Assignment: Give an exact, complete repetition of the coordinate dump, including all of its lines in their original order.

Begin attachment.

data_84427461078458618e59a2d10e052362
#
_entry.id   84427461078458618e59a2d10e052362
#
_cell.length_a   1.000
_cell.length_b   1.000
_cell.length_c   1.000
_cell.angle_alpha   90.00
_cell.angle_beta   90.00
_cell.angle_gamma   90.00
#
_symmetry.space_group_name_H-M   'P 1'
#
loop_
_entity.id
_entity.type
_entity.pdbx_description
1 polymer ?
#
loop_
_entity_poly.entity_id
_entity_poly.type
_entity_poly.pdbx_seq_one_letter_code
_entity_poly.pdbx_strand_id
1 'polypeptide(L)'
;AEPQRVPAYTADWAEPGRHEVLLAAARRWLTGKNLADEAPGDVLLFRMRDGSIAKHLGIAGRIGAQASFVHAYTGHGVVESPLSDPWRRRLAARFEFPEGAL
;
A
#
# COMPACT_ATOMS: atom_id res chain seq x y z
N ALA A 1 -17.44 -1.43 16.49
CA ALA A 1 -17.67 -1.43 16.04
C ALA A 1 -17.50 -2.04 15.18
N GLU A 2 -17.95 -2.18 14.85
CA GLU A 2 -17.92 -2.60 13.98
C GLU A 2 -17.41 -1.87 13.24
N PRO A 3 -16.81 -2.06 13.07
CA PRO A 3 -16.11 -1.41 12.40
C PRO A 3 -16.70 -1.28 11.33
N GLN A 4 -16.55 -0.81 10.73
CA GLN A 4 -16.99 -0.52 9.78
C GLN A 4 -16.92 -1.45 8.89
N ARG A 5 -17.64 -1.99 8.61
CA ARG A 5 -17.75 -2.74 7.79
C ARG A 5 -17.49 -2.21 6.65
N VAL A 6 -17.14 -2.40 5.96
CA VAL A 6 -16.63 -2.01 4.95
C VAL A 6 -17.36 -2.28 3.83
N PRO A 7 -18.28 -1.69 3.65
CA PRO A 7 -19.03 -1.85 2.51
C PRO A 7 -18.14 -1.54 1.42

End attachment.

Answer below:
data_84427461078458618e59a2d10e052362
#
_entry.id   84427461078458618e59a2d10e052362
#
_cell.length_a   1.000
_cell.length_b   1.000
_cell.length_c   1.000
_cell.angle_alpha   90.00
_cell.angle_beta   90.00
_cell.angle_gamma   90.00
#
_symmetry.space_group_name_H-M   'P 1'
#
loop_
_entity.id
_entity.type
_entity.pdbx_description
1 polymer ?
#
loop_
_entity_poly.entity_id
_entity_poly.type
_entity_poly.pdbx_seq_one_letter_code
_entity_poly.pdbx_strand_id
1 'polypeptide(L)'
;AEPQRVPAYTADWAEPGRHEVLLAAARRWLTGKNLADEAPGDVLLFRMRDGSIAKHLGIAGRIGAQASFVHAYTGHGVVESPLSDPWRRRLAARFEFPEGAL
;
A
#
# COMPACT_ATOMS: atom_id res chain seq x y z
N ALA A 1 -17.44 -1.43 16.49
CA ALA A 1 -17.67 -1.43 16.04
C ALA A 1 -17.50 -2.04 15.18
N GLU A 2 -17.95 -2.18 14.85
CA GLU A 2 -17.92 -2.60 13.98
C GLU A 2 -17.41 -1.87 13.24
N PRO A 3 -16.81 -2.06 13.07
CA PRO A 3 -16.11 -1.41 12.40
C PRO A 3 -16.70 -1.28 11.33
N GLN A 4 -16.55 -0.81 10.73
CA GLN A 4 -16.99 -0.52 9.78
C GLN A 4 -16.92 -1.45 8.89
N ARG A 5 -17.64 -1.99 8.61
CA ARG A 5 -17.75 -2.74 7.79
C ARG A 5 -17.49 -2.21 6.65
N VAL A 6 -17.14 -2.40 5.96
CA VAL A 6 -16.63 -2.01 4.95
C VAL A 6 -17.36 -2.28 3.83
N PRO A 7 -18.28 -1.69 3.65
CA PRO A 7 -19.03 -1.85 2.51
C PRO A 7 -18.14 -1.54 1.42